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Art and the Mexican Revolution
Art and the Mexican Revolution

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10 The legacy of Mexican muralism

While the triumph of Kahlo’s reputation, both critically and commercially, may have been bolstered by the constellation of historical, political and intellectual forces sketched out in this course, the example set by the Mexican muralists does have an afterlife, if largely outside of the rarefied world of high art.

The mural programme launched by the post-revolutionary Mexican state provided a compelling model of how the arts in the United States might be both maintained and stimulated during the Depression era, when the Democratic government under Franklin D. Roosevelt launched the New Deal with a commitment to large-scale federal spending. An estimated $40 million was spent on producing art for public buildings, including murals in federal buildings from schools through to post offices, like that in Symeon Shimin’s Contemporary Justice and the Child (Figure 15) (Hemingway, 2002, pp. 75–100, 147–88).

Figure 15 Symeon Shimin, Contemporary Justice and the Child, 1940, tempera mural, 361 x 224 cm. Great Hall, Department of Justice, Washington, DC. Photo: From the Carol M. Highsmith Archive, Library of Congress, Prints and Photographs Division.

As a medium frequently linked to revolutionary politics in the 1930s, muralism also became the cultural benchmark for Latin American anti-imperialist struggles thereafter. When Salvador Allende’s socialist government took power on the back of a popular mandate against United States influence in the early 1970s, there was a wave of political murals put up in support of his radically democratic policies. Likewise, when the Sandinistas took power in Nicaragua in 1979, after the country had been a client state for economic interests in the United States for years, it was only a matter of time before public walls were covered with murals in support of a popular democratic government that represented the genuine interests of its people (Figure 16) (Craven, 2002, pp. 117–75).

Figure 16 Chico Emery, Sandinista Woman and Child, c.1985, mural. Metrocenter near Managua.

In the late 1960s, when the civil rights movement mobilised African-Americans and Latinos in the ghettoes and barrios of cities in the United States, the country underwent a mural renaissance, from the bottom up rather than from the top down, organised within the communities themselves (Figure 17) (Cockcroft, Weber and Cockcroft, 1977).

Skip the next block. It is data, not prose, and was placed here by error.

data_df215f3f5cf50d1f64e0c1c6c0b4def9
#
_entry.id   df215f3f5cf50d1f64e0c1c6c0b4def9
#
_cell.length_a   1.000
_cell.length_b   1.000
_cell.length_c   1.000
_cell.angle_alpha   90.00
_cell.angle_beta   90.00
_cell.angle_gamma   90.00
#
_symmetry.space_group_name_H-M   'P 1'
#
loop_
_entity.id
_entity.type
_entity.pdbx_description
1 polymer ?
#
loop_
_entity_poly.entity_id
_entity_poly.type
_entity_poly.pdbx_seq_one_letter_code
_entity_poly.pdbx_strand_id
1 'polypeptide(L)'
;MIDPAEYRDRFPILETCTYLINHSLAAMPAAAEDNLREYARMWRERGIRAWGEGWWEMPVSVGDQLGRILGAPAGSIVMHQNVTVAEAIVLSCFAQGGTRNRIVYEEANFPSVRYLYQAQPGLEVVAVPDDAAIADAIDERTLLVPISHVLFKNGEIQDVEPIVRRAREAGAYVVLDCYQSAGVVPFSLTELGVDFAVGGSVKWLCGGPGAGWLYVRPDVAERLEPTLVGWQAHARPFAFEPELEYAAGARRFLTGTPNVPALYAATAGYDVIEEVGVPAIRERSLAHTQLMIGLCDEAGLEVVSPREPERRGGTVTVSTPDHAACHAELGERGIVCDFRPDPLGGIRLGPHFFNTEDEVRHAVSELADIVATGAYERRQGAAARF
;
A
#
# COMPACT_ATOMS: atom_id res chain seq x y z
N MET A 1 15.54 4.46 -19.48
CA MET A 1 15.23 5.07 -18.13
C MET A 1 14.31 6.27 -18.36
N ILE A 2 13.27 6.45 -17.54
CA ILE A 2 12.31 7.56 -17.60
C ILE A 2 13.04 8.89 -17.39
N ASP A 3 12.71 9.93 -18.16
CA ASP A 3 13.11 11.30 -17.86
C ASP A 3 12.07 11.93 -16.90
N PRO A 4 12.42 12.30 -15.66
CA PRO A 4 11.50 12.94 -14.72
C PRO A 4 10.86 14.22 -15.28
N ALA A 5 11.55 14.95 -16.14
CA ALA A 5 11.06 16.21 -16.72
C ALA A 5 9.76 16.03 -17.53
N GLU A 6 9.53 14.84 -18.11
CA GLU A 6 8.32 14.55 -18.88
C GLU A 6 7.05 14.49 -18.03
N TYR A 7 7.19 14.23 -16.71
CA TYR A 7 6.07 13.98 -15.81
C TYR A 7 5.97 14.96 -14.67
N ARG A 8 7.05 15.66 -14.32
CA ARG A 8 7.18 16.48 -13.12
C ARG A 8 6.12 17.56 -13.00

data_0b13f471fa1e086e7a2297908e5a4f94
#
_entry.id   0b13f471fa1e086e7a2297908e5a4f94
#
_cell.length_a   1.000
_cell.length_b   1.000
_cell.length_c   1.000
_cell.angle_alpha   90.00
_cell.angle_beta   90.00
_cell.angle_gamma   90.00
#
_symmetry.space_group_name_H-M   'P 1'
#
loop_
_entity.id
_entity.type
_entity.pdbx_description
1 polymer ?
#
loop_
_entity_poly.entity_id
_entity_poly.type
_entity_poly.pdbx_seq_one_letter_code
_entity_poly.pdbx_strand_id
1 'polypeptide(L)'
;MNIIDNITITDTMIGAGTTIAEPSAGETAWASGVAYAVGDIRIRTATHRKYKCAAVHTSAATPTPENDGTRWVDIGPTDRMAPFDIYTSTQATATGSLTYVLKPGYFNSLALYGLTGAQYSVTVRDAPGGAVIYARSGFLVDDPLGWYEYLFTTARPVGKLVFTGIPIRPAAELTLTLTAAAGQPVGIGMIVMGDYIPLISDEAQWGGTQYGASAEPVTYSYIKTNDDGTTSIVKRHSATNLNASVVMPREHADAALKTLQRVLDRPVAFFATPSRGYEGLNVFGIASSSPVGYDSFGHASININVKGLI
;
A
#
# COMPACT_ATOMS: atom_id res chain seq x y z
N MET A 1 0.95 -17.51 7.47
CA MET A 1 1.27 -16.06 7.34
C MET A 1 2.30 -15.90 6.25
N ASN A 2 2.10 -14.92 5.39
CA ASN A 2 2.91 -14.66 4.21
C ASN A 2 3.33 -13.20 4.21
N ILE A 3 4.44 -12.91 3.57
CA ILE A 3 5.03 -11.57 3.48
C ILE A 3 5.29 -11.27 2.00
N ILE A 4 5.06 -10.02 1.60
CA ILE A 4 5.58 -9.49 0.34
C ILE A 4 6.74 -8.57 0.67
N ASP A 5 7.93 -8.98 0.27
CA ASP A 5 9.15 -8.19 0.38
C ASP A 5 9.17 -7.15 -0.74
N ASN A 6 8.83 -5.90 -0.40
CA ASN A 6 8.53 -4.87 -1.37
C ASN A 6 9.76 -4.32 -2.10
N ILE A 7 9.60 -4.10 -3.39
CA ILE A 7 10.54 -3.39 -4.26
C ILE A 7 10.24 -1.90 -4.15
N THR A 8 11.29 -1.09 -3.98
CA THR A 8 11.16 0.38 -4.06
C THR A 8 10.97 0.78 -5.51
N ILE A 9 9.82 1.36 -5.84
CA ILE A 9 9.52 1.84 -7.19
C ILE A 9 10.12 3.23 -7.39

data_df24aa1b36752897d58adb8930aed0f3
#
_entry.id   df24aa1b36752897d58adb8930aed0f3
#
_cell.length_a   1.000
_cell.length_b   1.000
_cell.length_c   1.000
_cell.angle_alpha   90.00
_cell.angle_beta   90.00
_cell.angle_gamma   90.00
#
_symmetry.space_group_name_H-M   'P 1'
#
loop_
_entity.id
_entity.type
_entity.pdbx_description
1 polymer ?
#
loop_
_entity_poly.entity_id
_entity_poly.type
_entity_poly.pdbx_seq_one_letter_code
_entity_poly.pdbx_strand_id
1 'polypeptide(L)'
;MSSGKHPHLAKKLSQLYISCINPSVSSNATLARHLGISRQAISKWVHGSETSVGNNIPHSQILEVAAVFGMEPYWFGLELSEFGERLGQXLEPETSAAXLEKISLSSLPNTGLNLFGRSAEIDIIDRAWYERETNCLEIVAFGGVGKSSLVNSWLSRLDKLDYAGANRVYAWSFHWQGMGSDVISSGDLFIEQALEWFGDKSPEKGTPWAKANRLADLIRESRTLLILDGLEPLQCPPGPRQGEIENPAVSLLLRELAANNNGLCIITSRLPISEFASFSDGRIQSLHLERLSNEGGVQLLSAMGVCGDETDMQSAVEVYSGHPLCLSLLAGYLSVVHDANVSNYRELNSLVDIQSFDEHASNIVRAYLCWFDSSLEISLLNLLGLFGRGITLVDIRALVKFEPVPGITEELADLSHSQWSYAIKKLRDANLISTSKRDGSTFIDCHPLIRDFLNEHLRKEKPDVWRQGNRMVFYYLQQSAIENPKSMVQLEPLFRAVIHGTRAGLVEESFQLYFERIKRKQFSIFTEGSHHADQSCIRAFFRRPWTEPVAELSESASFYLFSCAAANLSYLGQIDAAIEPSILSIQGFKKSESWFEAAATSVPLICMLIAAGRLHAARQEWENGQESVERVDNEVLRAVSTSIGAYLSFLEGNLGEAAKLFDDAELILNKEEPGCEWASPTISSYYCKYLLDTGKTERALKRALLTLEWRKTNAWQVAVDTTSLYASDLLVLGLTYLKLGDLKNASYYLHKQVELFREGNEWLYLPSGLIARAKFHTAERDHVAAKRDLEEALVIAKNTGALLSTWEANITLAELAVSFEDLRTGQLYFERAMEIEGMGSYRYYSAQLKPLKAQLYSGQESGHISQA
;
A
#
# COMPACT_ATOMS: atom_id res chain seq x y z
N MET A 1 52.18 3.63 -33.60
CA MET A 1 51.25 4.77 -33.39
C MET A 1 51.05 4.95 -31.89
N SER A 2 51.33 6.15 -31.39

Figure 17 Unknown artist, Tribute to Allende, 1973, mural. Chicano Park, San Diego. Photo: Alfred S. Quezada.

Significantly, the example set by los tres grandes lives on in Mexico itself, despite the gradual decline of muralism after 1968 when the government sought more neo-populist forms of propaganda to contain the political fallout from the Tlatelolco massacre in the build-up to the Olympic Games (Coffey, 2012, p. 14). Rafael Cauduro’s stairway murals in the Supreme Court of Justice (next to the National Palace on the Zócalo) are a case in point and a clear statement of the contemporary political resonance of the medium. Finished in time for the centenary of the beginning of the revolution, the murals dramatise the ways in which the Mexican state has systematically repressed civil liberties and has regularly deployed paramilitary forces against its civilian population since Tlatelolco, when hundreds of demonstrators were killed.

If you would like to, you can see Rafael Cuaduro’s mural scheme on this page under 'Suprema Corte de Justicia': Murales [Tip: hold Ctrl and click a link to open it in a new tab. (Hide tip)] (make sure to open the link in a new tab/window).

Originally conducted under the ‘dirty war’ backed by the United States, this violence has more recently been enacted in the name of the ‘war on drugs’. The burgeoning narcotics industry is itself a by-product of the levels of poverty in contemporary Mexico that are in part related to neo-liberal treaties such as the North Atlantic Free Trade Agreement (NAFTA), which has opened up the country once again to the economic interests of the United States, this time under the guise of modernisation and the impact of globalisation. So, despite the decline of muralism in Mexico in the last half a century, Cuaduro’s mural scheme demonstrates that the tradition of monumental wall-painting pioneered by artists such as Rivera in the interwar period lives on in the present.